In a few days the valiant ( relatively) few who enjoy what once was the NATIONAL PASTIME and of which scholar Jaques Barzun opined the dubious and simplistic, “Whoever wants to know the heart and mind of America had better learn baseball.” will have the pleasures of the opening of the 2017 Major League Baseball’s regular season. From now through November we will have sanctuary and perhaps some relief from the metastasizing toxicity emanating from the Bedlamite regime. But since almost all the owners of major league baseball franchises are billionaires there is no guarantee that that some faux patriotic gesture might not make its way into some of MLB’s consumer-oriented spectacles (think All Star game, Home Run Derby etc)
As has been the case for a long time, Baseball has attracted talented insightful writers to produce a substantial bibliography about the nuances of the sport and the people who are associated with it. And that circumstance makes reading about the sport as enjoyable as watching, Every year there is a plethora of new tomes and before I get onto noting the new there are a handful of books that have acquired the status of classics.Or at least I place thek in my pantheon of ur-texts,
1. The Dickson Baseball Dictionary (Third Edition) by Paul Dickson with Skip McAfee
Dickson’s well-researched and comprehensive compendium of baseball information features more than 10,000 terms with 18,000 individual entries, and more than 250 photos.
Baseball: A Literary Anthology .ed Nicholas Dawidoff
This Library of America volume is a gem. Here’s the publisher’s description,
“… offers a lively mix of 70 stories, memoirs, poems, news reports, and insider accounts about all aspects of the great American game, from its pastoral nineteenth-century beginnings to its apotheosis as the undisputed national pastime. Here are the major leaguers and the bush leaguers, the umpires and broadcasters, the wives and girlfriends and would-be girlfriends, fans meticulously observant and lovingly, fanatically obsessed…
Drawing from the work of novelists from Ring Lardner to Don DeLillo, sportswriters from Damon Runyon to Red Smith, and poets from William Carlos Williams to Yusef Komunyakaa, and gathering essays and player profiles from John Updike, Gay Talese, Roger Angell, and David Remnick, Baseball: A Literary Anthology is a varied and exuberant display of what baseball has meant to American writers….”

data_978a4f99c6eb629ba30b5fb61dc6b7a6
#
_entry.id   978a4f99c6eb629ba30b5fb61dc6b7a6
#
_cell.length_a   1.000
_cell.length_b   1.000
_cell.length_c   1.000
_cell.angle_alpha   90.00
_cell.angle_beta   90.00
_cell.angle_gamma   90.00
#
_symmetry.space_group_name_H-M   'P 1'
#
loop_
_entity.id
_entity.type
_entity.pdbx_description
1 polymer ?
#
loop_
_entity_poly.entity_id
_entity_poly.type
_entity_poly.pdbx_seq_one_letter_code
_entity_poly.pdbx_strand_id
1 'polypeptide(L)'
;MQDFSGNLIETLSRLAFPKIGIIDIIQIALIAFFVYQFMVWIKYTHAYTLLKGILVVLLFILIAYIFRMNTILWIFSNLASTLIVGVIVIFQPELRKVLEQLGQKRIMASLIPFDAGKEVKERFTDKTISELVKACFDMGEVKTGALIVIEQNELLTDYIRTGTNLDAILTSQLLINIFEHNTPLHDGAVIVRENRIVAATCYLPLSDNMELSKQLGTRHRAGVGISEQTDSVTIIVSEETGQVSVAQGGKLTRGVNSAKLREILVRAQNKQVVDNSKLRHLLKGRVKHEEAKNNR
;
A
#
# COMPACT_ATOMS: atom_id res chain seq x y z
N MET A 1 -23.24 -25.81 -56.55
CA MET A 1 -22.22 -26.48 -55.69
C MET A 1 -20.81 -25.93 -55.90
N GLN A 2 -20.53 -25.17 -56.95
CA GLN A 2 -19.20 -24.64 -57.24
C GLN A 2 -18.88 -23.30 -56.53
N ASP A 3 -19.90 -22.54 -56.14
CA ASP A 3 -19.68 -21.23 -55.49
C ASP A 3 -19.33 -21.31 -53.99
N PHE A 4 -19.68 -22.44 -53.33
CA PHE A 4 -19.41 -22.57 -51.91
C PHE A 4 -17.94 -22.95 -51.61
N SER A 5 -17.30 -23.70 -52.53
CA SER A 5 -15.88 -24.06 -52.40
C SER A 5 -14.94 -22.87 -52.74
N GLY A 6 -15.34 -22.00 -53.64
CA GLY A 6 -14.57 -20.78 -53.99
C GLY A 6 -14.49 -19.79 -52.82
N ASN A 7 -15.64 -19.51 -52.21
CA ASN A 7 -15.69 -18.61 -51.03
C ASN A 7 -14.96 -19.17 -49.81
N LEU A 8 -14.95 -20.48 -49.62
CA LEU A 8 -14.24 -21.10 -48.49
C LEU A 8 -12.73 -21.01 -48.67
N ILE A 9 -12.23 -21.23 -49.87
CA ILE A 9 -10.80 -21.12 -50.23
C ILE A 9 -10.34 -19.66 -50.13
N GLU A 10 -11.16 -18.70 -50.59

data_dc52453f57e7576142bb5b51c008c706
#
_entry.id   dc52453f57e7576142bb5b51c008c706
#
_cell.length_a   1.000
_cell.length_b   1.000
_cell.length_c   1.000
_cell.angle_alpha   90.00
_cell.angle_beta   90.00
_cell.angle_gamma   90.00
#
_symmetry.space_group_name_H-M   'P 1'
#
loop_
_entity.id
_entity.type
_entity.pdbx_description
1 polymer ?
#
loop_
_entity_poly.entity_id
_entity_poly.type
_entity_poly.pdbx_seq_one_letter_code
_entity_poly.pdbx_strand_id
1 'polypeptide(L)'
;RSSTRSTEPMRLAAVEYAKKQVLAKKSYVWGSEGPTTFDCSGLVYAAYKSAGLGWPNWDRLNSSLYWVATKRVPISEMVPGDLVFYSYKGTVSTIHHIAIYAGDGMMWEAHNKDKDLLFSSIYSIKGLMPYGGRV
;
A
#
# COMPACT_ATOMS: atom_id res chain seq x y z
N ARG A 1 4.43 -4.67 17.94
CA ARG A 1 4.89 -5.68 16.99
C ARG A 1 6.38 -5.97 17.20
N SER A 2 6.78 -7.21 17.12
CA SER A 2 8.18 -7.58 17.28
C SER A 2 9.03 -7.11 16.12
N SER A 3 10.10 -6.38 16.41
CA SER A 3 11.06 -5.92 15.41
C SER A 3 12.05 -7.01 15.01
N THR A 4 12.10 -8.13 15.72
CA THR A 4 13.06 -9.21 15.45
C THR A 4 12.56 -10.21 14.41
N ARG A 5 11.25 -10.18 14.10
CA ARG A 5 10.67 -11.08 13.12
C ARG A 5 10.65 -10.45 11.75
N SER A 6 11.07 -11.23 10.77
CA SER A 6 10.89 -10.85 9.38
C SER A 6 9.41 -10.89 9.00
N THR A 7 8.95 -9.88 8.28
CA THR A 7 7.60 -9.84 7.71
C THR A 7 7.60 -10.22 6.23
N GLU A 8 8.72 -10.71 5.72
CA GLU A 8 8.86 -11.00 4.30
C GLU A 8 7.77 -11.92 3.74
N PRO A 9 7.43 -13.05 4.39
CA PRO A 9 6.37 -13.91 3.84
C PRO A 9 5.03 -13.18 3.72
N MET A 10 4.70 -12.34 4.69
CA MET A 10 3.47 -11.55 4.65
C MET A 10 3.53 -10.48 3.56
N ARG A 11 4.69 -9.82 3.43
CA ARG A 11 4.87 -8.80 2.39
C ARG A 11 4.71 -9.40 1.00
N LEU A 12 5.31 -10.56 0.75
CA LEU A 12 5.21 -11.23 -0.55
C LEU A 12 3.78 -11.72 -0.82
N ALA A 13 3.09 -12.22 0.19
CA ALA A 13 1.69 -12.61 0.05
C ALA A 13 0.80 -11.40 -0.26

3. Moneyball by Michael Lewis
Lewis is as good a writer/reporter as there is publishing today—which a quick scan of his bibliography will validate. This book became a seminal work in the field of talent evaluation and helped fans to some understanding of the burgeoning sabermetric approach to building a baseball roster as well as game management. All wrapped up in a readable narrative focusing on the small-budget Oakland A’s and their wily general manager, Billy Beane Lewis recounts
I wrote this book because I fell in love with a story. The story concerned a small group of undervalued professional baseball players and executives, many of whom had been rejected as unfit for the big leagues, who had turned themselves into one of the most successful franchises in Major League Baseball. But the idea for the book came well before I had good reason to write it—before I had a story to fall in love with. It began, really, with an innocent question: how did one of the poorest teams in baseball, the Oakland Athletics, win so many games?
4. The Bill James Handbook 2017 by Bill James and Baseball Info Solutions
Bill James is the most prominent practitioner in the sabermetric world and his annual includes annual Fielding Bible Awards, insightful essays, and lots of statistical analysis you won’t find anywhere else. Lifetime stats (including playoff stats) for every player in the major leagues (plus a few others) through the end of the regular 2016 season. Plus cover features a photo of Big Papi Ortiz arguably the most popular ball player of his era.